I just returned from a visit to a small encampment of people who live without permanent housing. These people have guts. They show a strength and resilience that I don’t know that I would have in their situation. This small community of our brothers and sisters suffering from a lack of housing is located in your city, and in my city. They live in every city in Orange County.
I invite you to talk to them. Listen to their stories. Then ask yourself how many people who have homes are a paycheck or two away from homelessness? Any one of us could experience an unexpected medical crisis, a bad divorce, an accident, serious depression or an addiction problem. The problems of those without homes are human problems, and these folks are no different than those of us who live in a dry, warm house or apartment.
When you land on the street things are going to be rough. In Orange County 210 people without a home died in 2018, according to the Orange County Sheriff’s Department. Incidences of hypothermia increased this winter with the storms and cold weather.
I heard stories of harassment. I listened to stories of sexual abuse perpetrated by those who hold positions of trust. Basic hygiene needs can quickly become complicated situations on the street. If the public restrooms are locked at the park, and you don’t have any money to go to a fast food restaurant or a convenience store, there is no place relieve yourself. Clothes become wet and moldy during the rainy season. Theft happens out of need. Alcohol and drug addictions are fueled out of despair.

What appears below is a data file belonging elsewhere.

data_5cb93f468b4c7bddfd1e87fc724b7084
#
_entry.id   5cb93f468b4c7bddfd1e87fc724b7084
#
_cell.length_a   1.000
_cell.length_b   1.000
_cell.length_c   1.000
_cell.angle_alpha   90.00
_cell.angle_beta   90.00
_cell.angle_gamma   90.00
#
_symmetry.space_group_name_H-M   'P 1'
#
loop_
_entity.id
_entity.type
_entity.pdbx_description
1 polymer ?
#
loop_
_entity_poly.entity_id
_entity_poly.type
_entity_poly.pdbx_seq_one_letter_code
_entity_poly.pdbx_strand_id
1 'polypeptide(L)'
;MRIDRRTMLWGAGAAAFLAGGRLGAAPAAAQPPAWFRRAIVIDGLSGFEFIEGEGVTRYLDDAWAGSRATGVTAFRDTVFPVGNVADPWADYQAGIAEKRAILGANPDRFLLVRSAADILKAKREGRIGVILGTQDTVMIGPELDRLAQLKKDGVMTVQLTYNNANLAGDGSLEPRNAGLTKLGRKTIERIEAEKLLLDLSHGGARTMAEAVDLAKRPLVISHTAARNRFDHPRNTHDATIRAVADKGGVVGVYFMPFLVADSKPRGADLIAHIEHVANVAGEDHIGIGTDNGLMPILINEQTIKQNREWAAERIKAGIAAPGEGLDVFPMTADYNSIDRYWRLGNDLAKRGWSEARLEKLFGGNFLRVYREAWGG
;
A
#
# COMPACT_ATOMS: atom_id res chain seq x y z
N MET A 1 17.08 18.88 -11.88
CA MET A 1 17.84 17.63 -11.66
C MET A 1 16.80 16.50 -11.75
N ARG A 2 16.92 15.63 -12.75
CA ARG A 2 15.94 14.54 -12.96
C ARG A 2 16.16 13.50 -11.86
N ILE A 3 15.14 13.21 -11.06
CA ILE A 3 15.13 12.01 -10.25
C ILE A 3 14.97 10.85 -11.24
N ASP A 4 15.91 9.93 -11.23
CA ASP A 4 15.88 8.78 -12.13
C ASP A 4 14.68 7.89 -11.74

The people I spoke with were warm, funny and hospitable. They were open and friendly with me when they had no reason to be. I asked several people what they would say to you, dear reader, about being without safe shelter in Orange County. Here are their messages. “We are just like everybody else.” “When we stay in the shelters, we get sick.” “We need porta-potties and open public restrooms in the parks and other places.”
We, as concerned citizens, need to keep political pressure on the Orange County Board of Supervisors and city officials to increase the number of clean, safe shelters and permanent housing options. Each of us can combat NIMBYism, advocate for realistic measures to deal with human waste and put ourselves for five minutes in the other person’s shoes. Doing the right thing requires that many of us move away from stereotypes and quick judgements, and get out of our comfort zone to help.
Here is a request from a member of this small but vibrant community, to those who can help: “They need to remember that Jesus was homeless.”
The Rev. Rayna Hamre is Unitarian Universalist Community Minister serving in Orange County. She lives in Huntington Beach.